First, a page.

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One Hundred Years of Chinese Piano Music: Embracing Change, Encountering Challenge, Establishing Character

A Lecture-Recital by Dr. Jennifer Chu

Monday, February 27
8:00 PM 

Contact: Dr. Christopher Fisher, Professor of Piano (




In 1915, March of Peace by Zhao Yuan-Ren became the first piano piece written by a Chinese composer to be published in China. This brief, simplistic, and unassuming work ushered in a new era of music composition in China: piano music written in the Western classical idiom. Adopting a new musical language is challenge enough, yet Chinese composers throughout the 20th century further had to contend with such artistically disruptive events as the Sino-Japanese War (1937-1945) and the Cultural Revolution (1966-1976). Despite these obstacles, the nascent musical idiom took hold and blossomed into a dynamic expressive confluence of East and West. 


In this lecture-recital, we will explore the development of Chinese piano music against the historical backdrop of the twentieth century, tracing its trajectory to the present day. Through performances of selected works spanning the century, audiences will gain an appreciation for how quickly composers assimilated the Western classical style while preserving their own cultural uniqueness, resulting in a musical language that is both universal and remains true to its creators’ heritage.




Zhao Yuan-Ren (1892-1982) -  March of Peace (1915) & An Incidental Idea (1917)

He Lu-Ting (1903-1999) - Berceuse (1934)

Chen Pei-Xun (1921-2006) - Guangdong Folk Tune (1952), The Street Peddler

Chu Wang-Hua (b. 1941) - Xinjiang Capriccio (1978)

Ye Xiao-Gang (b. 1955) - Namucuo op. 53 (2006)

Yao Chen - Animé (2018)




Jennifer Chu is Professor of Piano at East China Normal University in Shanghai, China. Prior to joining ECNU in 2021, she was Director of Secondary Piano and faculty member of the Keyboard Studies department at The Juilliard School, where she also taught classes in Music History and Music Theory.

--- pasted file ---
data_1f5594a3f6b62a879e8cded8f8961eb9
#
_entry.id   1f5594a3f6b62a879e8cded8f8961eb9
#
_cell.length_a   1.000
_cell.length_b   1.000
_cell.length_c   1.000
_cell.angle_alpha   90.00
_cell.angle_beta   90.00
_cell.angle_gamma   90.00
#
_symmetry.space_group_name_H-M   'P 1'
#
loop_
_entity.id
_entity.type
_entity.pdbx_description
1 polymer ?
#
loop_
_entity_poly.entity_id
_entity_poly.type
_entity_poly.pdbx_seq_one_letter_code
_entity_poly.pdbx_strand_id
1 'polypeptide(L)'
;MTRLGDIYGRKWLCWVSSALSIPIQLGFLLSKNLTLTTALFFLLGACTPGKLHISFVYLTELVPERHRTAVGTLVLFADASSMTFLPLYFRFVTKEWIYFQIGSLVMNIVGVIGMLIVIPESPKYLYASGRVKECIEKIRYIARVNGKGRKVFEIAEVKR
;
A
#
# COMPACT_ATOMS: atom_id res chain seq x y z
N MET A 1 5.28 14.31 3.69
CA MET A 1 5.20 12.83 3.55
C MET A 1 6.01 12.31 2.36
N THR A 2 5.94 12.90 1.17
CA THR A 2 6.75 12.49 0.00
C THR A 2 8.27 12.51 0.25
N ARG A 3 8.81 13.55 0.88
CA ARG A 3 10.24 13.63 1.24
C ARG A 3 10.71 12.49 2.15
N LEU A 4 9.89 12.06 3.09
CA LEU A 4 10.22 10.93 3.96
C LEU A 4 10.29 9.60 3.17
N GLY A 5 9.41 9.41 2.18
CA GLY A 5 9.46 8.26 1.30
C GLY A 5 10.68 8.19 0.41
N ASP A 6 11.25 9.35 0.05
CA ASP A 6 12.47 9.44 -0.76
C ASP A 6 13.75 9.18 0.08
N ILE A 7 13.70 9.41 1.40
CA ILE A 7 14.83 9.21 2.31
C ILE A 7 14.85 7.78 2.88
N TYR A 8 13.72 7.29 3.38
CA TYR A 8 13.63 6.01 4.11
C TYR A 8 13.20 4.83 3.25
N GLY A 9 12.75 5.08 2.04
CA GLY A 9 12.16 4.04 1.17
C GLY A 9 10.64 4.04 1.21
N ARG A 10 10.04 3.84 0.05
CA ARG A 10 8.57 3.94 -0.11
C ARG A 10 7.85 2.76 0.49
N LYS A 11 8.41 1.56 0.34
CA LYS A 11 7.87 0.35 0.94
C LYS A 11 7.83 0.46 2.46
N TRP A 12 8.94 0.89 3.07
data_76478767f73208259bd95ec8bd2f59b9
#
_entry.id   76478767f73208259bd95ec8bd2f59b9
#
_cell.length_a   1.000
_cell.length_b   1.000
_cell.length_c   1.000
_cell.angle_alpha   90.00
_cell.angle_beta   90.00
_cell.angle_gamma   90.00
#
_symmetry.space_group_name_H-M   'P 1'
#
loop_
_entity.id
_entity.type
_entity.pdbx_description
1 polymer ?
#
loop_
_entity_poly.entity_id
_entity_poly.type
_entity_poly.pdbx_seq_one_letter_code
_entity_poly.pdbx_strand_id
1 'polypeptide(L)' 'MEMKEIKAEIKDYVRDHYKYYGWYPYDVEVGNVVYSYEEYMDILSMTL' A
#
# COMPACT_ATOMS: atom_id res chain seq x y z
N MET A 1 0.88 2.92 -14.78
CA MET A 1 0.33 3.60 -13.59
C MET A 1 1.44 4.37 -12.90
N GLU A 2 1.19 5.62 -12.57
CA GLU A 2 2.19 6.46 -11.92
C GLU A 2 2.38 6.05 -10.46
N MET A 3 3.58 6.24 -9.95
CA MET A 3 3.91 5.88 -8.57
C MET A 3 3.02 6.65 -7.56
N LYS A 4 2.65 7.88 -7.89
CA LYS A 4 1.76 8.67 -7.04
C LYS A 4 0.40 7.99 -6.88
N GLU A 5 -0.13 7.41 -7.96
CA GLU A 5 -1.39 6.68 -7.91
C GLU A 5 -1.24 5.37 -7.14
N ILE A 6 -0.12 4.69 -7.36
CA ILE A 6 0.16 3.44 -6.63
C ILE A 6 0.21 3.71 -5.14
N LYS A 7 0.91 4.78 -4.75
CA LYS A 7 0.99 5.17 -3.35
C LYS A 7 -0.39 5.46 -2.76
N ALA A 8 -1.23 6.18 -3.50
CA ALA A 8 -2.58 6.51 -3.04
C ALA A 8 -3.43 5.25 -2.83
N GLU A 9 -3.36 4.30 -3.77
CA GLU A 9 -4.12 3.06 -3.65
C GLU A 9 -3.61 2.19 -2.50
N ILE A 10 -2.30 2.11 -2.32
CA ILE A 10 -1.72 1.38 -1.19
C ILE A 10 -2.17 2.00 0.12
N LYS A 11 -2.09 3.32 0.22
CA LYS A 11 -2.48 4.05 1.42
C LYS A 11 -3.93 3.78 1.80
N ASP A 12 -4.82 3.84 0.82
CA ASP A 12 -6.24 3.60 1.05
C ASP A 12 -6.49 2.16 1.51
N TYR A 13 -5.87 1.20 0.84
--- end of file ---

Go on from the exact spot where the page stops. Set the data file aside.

As a pianist, Dr. Chu made her orchestral debut at age thirteen with the Rockland Symphony Orchestra and has performed with ensembles such as the South Orange Symphony Orchestra, the Eastern Music Festival Orchestra, the Festival Orchestra in Toledo, Spain, and the Princeton University Orchestra. As a recitalist, Dr. Chu has toured in Spain as part of International Piano Festivals, and has appeared at the Kennedy Center’s Millennium Stage, Carnegie’s Weill Recital Hall, and the Mozarteum Festival in Salzburg. She has garnered awards at the Steinway Society of Boston competition, the Five Towns Music and Arts Competition, the Bradshaw and Buono Piano Competition, and the Wideman Piano Competition. Her performances have been deemed “powerful” and “winning” by the New York Times. Dr. Chu is privileged to count among her musical mentors Jerome Lowenthal, Solomon Mikowsky, Elizabeth DiFelice, and members of the Brentano String Quartet.


A native of New York state, Dr. Chu earned the Doctorate of Musical Arts degree from The Juilliard School where she was awarded the 2012 Richard F. French Prize for her dissertation. She also holds degrees and scholarships from Manhattan School of Music and Princeton University. Dr. Chu currently resides in Shanghai with her husband and son.

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